Persistent Java Virtual Machine

Project Category: 
Christopher Vickery, Queens College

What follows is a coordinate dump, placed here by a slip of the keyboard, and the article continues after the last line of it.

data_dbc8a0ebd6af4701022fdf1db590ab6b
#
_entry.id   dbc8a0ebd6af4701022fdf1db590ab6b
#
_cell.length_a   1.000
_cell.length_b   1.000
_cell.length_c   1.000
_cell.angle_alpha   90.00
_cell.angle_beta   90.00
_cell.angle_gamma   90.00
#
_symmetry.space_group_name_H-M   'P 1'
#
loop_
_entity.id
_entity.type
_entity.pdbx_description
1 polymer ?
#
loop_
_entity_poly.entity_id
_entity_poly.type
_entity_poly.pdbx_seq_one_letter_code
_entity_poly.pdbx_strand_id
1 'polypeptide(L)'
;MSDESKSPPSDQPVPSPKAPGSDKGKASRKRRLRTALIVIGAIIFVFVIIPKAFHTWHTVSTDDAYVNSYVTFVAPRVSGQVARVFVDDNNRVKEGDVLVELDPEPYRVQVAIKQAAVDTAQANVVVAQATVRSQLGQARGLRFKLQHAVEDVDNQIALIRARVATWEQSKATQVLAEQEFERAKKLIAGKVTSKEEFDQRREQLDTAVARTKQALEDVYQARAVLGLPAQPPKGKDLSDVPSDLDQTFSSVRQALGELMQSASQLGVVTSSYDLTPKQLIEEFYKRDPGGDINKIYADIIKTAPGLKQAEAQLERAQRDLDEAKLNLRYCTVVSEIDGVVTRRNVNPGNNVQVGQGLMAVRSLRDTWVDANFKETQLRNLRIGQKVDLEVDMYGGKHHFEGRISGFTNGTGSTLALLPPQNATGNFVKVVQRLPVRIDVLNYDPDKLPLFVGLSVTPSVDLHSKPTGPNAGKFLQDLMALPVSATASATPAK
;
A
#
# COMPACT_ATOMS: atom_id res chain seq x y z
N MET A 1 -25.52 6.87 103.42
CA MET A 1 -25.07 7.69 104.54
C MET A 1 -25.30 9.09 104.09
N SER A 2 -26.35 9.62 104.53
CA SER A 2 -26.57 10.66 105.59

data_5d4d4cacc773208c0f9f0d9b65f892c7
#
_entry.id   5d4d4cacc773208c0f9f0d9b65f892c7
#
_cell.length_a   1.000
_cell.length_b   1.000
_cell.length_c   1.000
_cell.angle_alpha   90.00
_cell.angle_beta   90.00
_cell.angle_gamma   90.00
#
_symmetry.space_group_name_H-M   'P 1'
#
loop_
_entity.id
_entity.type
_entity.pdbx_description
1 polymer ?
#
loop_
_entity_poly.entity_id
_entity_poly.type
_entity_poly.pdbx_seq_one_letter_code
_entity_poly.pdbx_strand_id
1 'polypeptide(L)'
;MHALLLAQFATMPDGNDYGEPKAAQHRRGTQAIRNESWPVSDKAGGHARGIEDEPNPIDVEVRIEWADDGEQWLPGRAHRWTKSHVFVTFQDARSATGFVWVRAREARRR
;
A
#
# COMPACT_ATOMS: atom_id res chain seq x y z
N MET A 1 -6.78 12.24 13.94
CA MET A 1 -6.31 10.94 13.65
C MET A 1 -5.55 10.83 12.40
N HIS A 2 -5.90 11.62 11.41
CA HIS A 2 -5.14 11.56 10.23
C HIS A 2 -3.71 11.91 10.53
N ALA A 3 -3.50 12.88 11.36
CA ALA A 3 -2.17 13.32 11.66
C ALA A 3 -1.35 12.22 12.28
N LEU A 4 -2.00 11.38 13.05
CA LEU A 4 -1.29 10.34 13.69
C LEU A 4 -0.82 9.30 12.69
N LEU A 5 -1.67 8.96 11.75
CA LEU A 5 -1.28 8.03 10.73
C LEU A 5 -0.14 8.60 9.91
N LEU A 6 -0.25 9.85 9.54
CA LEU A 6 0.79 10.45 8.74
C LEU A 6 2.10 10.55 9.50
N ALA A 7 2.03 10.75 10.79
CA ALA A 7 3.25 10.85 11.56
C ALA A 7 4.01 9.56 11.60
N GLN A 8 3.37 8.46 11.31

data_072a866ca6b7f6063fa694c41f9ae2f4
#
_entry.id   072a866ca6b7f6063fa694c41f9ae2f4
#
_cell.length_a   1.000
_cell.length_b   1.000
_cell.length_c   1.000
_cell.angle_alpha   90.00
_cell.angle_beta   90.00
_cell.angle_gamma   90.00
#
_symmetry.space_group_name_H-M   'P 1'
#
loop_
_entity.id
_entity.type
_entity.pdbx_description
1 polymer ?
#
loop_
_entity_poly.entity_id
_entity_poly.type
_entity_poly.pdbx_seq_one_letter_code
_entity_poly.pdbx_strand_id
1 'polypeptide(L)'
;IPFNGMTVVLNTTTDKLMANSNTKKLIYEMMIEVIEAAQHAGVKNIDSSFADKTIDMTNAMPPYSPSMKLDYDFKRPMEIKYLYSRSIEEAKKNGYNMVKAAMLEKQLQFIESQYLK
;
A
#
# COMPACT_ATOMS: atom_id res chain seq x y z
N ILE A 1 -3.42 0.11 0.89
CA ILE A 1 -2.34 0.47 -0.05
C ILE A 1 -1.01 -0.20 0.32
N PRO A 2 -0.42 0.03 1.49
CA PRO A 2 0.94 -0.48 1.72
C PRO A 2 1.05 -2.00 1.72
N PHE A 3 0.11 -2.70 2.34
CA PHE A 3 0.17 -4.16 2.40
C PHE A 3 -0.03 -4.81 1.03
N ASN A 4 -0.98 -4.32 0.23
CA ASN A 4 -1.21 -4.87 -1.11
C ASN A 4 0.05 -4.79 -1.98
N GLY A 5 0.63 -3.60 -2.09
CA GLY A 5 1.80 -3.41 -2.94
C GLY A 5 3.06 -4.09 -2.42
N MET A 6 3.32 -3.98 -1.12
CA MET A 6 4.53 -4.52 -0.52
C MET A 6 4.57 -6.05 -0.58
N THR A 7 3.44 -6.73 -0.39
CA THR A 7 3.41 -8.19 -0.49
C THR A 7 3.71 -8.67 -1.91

The Persistent Java Virtual Machine (pjvm) project began as an attempt to reduce the overhead involved in the compile-test-edit cycle during the development of Java applications. The idea was to keep a single JVM "alive" across iterations of the development cycle in order to eliminate the loading and initializing of a new JVM each time. An analogy would be the use of the "++" option with IBM's Jikes compiler, which keeps the compiler process running, with an automatic recompilation of only those source files that have changed when the user presses the Enter key. Similarly with pjvm, only those classes that have been modified would need to be reloaded into the JVM during an iteration of the development cycle. In developing the pjvm facility, we soon realized that the tool we were developing was far more useful than simply a mechanism for streamlining the development cycle. Java's Reflection Mechanism, a key feature needed to support pjvm, provides professional and student developers with key insights about the structure and operation of code running in the JVM environment. Using the pjvm interface, the user cannot only create JVMs and load classes into them, but also instantiate classes, invoke methods, and get lists of objects, methods and classes currently residing in each JVM. Right now, pjvm is not a full-featured debugger, but with the addition of standard debugging facilities for tracing code will, we think, make pjvm the development platform of choice for serious Java developers.

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